“When the going gets tough, the tough get to play”Said John Belushi in the movie“ Animal house ”, and never a sentence was more suitable to describe Djokovic’s growth point by point during the match. The overwhelming return to the game of the twenty-time Grand Slam champion shatters the remaining hopes of the young compatriotwho gives up again in the ninth game by surrendering to Djokovic’s last two passers-by. Nole thus completes his comeback and closes the match in two hours and 18 minutes, and will face Karen Khachanov in the semifinal who eliminated the Brazilian Monteiro in two sets. Djokovic won 5 of the previous 6 even if the resounding victory of the Russian in the final in Paris-Bercy remained famous back in 2018. They met in Dubai a couple of months ago with a success of Djokovic 6-3 7-6 (2).
 A. Rublev b. [Q] J. Lehecka 4-6 7-6 (1) 6-2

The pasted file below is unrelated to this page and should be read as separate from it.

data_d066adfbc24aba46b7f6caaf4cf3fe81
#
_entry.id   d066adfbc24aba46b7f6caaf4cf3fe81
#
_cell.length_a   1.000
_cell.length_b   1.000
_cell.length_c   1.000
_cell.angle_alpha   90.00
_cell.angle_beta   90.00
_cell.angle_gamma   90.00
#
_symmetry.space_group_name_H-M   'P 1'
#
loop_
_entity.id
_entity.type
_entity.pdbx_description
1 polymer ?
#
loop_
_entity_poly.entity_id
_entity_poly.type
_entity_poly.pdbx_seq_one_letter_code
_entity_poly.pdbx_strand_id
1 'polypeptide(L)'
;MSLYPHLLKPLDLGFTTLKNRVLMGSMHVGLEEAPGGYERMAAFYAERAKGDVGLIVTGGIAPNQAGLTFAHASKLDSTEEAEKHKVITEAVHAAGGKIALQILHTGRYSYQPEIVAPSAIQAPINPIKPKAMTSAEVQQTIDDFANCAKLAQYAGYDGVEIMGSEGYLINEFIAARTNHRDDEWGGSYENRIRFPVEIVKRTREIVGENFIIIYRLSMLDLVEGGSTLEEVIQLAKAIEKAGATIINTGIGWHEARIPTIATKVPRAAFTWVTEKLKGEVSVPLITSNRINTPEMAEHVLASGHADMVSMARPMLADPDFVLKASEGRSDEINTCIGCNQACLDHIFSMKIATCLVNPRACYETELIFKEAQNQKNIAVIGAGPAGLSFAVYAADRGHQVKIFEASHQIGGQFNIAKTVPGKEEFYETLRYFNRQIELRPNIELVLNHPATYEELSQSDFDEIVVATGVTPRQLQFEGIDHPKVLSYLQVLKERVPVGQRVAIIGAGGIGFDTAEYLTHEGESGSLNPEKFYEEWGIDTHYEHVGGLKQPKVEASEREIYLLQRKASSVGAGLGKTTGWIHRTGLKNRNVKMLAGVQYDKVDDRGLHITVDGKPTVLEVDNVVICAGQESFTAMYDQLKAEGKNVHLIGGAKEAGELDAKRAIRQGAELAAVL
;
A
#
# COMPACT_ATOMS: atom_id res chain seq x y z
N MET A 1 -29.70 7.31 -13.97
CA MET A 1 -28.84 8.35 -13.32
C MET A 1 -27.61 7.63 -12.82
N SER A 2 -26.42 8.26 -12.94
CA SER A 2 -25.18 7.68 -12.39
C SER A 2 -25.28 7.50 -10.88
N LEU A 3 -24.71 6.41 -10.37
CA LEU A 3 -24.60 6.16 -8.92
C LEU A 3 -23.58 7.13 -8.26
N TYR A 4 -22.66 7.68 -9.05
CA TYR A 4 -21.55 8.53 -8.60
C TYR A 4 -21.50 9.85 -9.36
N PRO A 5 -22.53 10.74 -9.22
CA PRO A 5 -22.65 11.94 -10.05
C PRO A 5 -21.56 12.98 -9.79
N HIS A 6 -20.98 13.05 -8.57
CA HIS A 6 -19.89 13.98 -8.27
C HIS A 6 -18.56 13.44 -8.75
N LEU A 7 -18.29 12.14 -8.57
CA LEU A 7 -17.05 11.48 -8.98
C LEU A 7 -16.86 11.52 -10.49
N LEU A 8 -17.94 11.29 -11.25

The second seed of the tournament, Andrey, reaches the quarter-finals of the Serbia Open Rublev, who overtakes the promising Czech Lehecka in three sets. He will challenge Marcos Daniel tomorrow.
THE MATCH – After a start to the prerogative of the players at bat, the fourth game drags on and Lehecka is good at canceling a break point bringing the score in a draw at 2-2. Rublev for his part begins to hammer from the bottom, forcing the young Czech to play at a pace that does not belong to him. The Russian takes a tie before the change of side. The seventh game, however, immediately turns bad for the n. 8 of the world that goes under 0-40 due to three free mistakes; the imprecision in the maneuver condemns him: 4-3 for the Czech. In the next round we go to the advantages, but Lehecka is ready and consolidates the break. The tenth game is decisive for the first fraction, with the twenty-year-old Czech who takes advantage of the only break conquered and closes the partial 6-4 in 36 minutes.